Invest in Companies that Pay Dividends to Increase Income Growth

Find and invest in companies that pay dividends and you will be putting your money behind stocks that come with a history of success with lower amounts of risk

Income stocks are those that produce above-average income, usually in the form of dividends.

Even if you don’t need current income from your portfolio, you still may want to invest in companies that pay dividends. When you pick the best dividend stocks, you are, for the most part, investing in safer and more secure companies. That’s in large part because of the dividends that the best income stocks pay. Dividends, after all, are much more stable than earnings projections.

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Look to invest in companies that pay dividends for long-term portfolio growth

If you’re new to investing, one tip we share often is to invest mostly in companies that have been paying a dividend for five or more years. Dividends are typically cash payouts that serve as a way for companies to share the wealth they’ve accumulated. These payouts are drawn from earnings and cash flow and paid to the shareholders of the company. Typically these dividends are paid quarterly, although they may be paid annually or even monthly. Canadian citizens who own shares in Canadian stocks that pay dividends will also benefit from a special dividend tax credit they may be eligible to receive.

Look for these characteristics when you invest in companies that pay dividends to guarantee you’re getting the best stocks available

The top dividend-paying stocks to invest in have strong positions in healthy industries. They also rely on strong management to make the right moves to keep them competitive in changing marketplaces.

The top dividend-paying stocks have the following characteristics:

  • They provide regular income
  • They are one of the dominant firms in an industry
  • They feature hidden assets
  • They are high-quality, proven companies
  • They operate a well-established business
  • They have strong management
  • They have manageable debt

Above all, for a true measure of stability, focus on stocks that pay a dividend they’ve maintained or raised during economic or stock-market downturns. That’s because these firms leave themselves enough room to handle periods of earnings volatility. By continually rewarding investors, and retaining enough cash to finance their businesses, they also provide an attractive mix of safety, income and growth.

A track record of dividend payments is a strong sign of reliability and a sound indication that investing in the stock will be profitable for you in the future.

Follow these key dates when you invest in companies that pay dividends so you can claim your full profits

Declaration Date: Several weeks in advance of a dividend payment, a company’s board of directors sets the amount and timing of the proposed payment. The date of that announcement is known as the declaration date.

Payable Date: Is the date set by the board on which the dividend will actually be paid out to shareholders.

Record Date: Only shareholders who hold the stock before the payable date will receive the dividend payment. That date is known as the record date. It’s set any number of weeks before the payable date.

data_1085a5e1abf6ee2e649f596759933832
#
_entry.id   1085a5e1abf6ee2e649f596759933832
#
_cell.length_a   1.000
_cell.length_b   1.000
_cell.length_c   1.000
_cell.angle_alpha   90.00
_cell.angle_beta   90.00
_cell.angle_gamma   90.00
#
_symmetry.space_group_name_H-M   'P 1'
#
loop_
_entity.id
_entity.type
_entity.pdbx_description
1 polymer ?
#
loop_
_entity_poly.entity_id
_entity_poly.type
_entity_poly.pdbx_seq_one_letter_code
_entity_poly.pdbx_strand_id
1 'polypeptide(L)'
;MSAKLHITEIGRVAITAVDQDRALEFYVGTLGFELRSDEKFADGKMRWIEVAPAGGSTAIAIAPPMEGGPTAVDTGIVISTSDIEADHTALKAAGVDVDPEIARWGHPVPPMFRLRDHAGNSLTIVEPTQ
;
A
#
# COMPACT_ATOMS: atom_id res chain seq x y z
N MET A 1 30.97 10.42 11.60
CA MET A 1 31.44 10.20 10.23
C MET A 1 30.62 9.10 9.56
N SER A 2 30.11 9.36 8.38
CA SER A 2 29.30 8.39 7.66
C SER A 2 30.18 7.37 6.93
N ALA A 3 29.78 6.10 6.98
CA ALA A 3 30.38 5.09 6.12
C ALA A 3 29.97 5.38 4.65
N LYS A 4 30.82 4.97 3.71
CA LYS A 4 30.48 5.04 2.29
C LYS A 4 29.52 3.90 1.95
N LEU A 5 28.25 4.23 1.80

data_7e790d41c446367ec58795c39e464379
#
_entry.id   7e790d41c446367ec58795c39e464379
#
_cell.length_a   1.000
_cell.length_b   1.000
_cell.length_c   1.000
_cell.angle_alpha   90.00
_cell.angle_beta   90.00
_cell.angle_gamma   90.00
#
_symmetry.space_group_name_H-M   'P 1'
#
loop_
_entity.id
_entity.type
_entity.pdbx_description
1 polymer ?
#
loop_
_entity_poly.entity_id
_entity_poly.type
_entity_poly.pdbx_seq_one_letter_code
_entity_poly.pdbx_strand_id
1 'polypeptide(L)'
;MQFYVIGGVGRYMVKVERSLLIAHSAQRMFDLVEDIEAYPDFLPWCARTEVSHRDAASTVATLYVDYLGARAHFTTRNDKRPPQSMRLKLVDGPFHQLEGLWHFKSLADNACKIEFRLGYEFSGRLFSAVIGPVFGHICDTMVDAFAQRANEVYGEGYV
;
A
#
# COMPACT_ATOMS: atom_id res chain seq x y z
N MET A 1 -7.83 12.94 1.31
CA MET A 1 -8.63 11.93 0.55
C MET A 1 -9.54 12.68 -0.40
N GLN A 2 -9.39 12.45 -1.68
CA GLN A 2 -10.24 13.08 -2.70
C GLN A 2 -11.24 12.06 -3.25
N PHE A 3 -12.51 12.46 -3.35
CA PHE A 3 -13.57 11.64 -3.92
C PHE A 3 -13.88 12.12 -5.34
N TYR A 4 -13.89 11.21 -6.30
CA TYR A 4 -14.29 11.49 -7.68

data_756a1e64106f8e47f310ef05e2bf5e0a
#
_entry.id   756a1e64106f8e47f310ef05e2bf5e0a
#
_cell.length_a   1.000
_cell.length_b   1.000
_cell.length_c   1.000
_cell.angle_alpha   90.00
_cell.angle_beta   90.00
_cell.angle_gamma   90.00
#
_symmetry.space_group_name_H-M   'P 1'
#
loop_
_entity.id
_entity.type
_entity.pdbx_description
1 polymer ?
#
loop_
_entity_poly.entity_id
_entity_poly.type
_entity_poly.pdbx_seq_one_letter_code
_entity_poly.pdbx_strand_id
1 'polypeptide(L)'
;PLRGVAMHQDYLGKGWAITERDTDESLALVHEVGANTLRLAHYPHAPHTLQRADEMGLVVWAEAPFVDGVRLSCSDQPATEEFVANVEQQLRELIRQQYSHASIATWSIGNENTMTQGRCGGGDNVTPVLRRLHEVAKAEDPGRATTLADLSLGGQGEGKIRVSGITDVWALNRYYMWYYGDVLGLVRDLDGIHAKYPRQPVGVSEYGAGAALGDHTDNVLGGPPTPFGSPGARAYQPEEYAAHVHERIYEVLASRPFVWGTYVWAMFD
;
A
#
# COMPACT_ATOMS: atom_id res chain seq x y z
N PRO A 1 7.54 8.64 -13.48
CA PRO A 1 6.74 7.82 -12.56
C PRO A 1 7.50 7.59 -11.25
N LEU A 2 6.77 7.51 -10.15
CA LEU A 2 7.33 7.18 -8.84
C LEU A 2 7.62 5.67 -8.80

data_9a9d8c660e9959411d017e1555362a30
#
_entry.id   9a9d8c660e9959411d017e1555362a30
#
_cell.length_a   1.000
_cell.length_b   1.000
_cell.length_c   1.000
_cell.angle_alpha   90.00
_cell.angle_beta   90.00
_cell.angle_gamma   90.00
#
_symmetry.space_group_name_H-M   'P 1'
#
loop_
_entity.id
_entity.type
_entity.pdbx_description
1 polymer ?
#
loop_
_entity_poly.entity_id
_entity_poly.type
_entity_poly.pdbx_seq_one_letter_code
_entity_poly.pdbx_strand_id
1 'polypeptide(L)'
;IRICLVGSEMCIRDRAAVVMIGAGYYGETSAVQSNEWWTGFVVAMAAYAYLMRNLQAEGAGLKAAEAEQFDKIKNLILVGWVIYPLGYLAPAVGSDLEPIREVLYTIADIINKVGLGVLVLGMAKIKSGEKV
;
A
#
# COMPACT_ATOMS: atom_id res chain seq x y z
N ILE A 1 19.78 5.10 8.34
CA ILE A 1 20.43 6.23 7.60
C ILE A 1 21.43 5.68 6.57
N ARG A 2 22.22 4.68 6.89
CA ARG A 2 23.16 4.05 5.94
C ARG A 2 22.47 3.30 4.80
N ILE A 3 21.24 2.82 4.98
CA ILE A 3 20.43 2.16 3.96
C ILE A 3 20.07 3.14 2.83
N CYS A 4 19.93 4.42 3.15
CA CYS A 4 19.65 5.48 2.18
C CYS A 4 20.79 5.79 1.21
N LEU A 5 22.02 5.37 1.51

Ex-dividend Date: Two business days before the record date, the shares begin to trade without their dividend. This date is the ex-dividend date. If you buy stocks one day or more before their ex-dividend date, you will still get the dividend. That’s when a stock is said to trade “cum-dividend,” or “with dividend.” If you buy on the ex-dividend date or later, you won’t get the dividend. The ex-dividend date is in place to allow pending stock trades to settle.

Invest in companies that pay dividends within these sectors for the greatest growth in your portfolio

Utilities and Canadian banks generally pay high, secure dividends, and have long histories of raising their payments, even during downturns. However, you’ll still want to make sure your portfolio is well-diversified across most if not all of the five sectors.

While we continue to recommend that you spread your investments out across the five main economic sectors (Manufacturing & Industry; Resources; Consumer; Finance; and Utilities), the proportion of holdings you devote to each sector depends on your temperament and financial goals.

For example, if you’re an income investor, you may wish to place more emphasis on the Utilities and Canadian banks. That’s because these firms generally pay high, secure dividends, and have long histories of raising their payments, even during downturns.

By diversifying across most if not all of the five sectors, you avoid overloading yourself with stocks that are about to slump simply because of industry conditions or investor fashion.

You also increase your chances of stumbling upon a market superstar—a stock that does two to three or more times better than the market average.

Invest in companies that pay dividends by using our three-part Successful Investor approach

  1. Hold mostly high-quality, dividend-paying stocks.
  2. Spread your money out across most if not all of the five main economic sectors: Manufacturing & Industry, Resources & Commodities, Consumer, Finance and Utilities.
  3. Downplay or stay out of stocks in the broker/media limelight.

How much consideration do you give to a company’s stated commitment to its dividend?


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